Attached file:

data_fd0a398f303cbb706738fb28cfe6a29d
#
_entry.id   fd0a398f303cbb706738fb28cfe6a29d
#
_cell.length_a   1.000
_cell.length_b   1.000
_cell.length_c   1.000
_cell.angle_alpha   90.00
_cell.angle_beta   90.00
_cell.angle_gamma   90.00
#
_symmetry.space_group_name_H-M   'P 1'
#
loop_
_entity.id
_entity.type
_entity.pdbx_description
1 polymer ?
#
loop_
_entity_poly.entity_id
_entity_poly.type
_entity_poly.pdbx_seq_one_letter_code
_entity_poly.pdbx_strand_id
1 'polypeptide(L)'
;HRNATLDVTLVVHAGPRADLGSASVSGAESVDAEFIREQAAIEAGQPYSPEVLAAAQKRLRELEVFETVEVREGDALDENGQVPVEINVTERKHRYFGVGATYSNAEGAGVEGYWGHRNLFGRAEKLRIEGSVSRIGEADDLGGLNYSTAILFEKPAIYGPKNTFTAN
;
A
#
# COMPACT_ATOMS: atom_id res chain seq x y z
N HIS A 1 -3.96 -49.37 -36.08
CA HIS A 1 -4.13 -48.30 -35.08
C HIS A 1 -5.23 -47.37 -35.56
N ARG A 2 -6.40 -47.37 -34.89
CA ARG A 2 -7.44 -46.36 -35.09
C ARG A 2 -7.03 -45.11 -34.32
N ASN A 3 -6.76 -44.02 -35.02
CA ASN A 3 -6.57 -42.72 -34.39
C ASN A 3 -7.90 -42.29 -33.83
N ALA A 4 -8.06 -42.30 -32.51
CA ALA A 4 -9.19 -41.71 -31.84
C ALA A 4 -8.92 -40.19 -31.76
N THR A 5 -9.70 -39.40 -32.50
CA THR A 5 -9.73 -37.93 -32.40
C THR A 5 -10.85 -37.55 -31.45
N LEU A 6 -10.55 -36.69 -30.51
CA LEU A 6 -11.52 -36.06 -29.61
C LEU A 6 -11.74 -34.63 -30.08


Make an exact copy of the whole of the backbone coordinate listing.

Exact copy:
data_fd0a398f303cbb706738fb28cfe6a29d
#
_entry.id   fd0a398f303cbb706738fb28cfe6a29d
#
_cell.length_a   1.000
_cell.length_b   1.000
_cell.length_c   1.000
_cell.angle_alpha   90.00
_cell.angle_beta   90.00
_cell.angle_gamma   90.00
#
_symmetry.space_group_name_H-M   'P 1'
#
loop_
_entity.id
_entity.type
_entity.pdbx_description
1 polymer ?
#
loop_
_entity_poly.entity_id
_entity_poly.type
_entity_poly.pdbx_seq_one_letter_code
_entity_poly.pdbx_strand_id
1 'polypeptide(L)'
;HRNATLDVTLVVHAGPRADLGSASVSGAESVDAEFIREQAAIEAGQPYSPEVLAAAQKRLRELEVFETVEVREGDALDENGQVPVEINVTERKHRYFGVGATYSNAEGAGVEGYWGHRNLFGRAEKLRIEGSVSRIGEADDLGGLNYSTAILFEKPAIYGPKNTFTAN
;
A
#
# COMPACT_ATOMS: atom_id res chain seq x y z
N HIS A 1 -3.96 -49.37 -36.08
CA HIS A 1 -4.13 -48.30 -35.08
C HIS A 1 -5.23 -47.37 -35.56
N ARG A 2 -6.40 -47.37 -34.89
CA ARG A 2 -7.44 -46.36 -35.09
C ARG A 2 -7.03 -45.11 -34.32
N ASN A 3 -6.76 -44.02 -35.02
CA ASN A 3 -6.57 -42.72 -34.39
C ASN A 3 -7.90 -42.29 -33.83
N ALA A 4 -8.06 -42.30 -32.51
CA ALA A 4 -9.19 -41.71 -31.84
C ALA A 4 -8.92 -40.19 -31.76
N THR A 5 -9.70 -39.40 -32.50
CA THR A 5 -9.73 -37.93 -32.40
C THR A 5 -10.85 -37.55 -31.45
N LEU A 6 -10.55 -36.69 -30.51
CA LEU A 6 -11.52 -36.06 -29.61
C LEU A 6 -11.74 -34.63 -30.08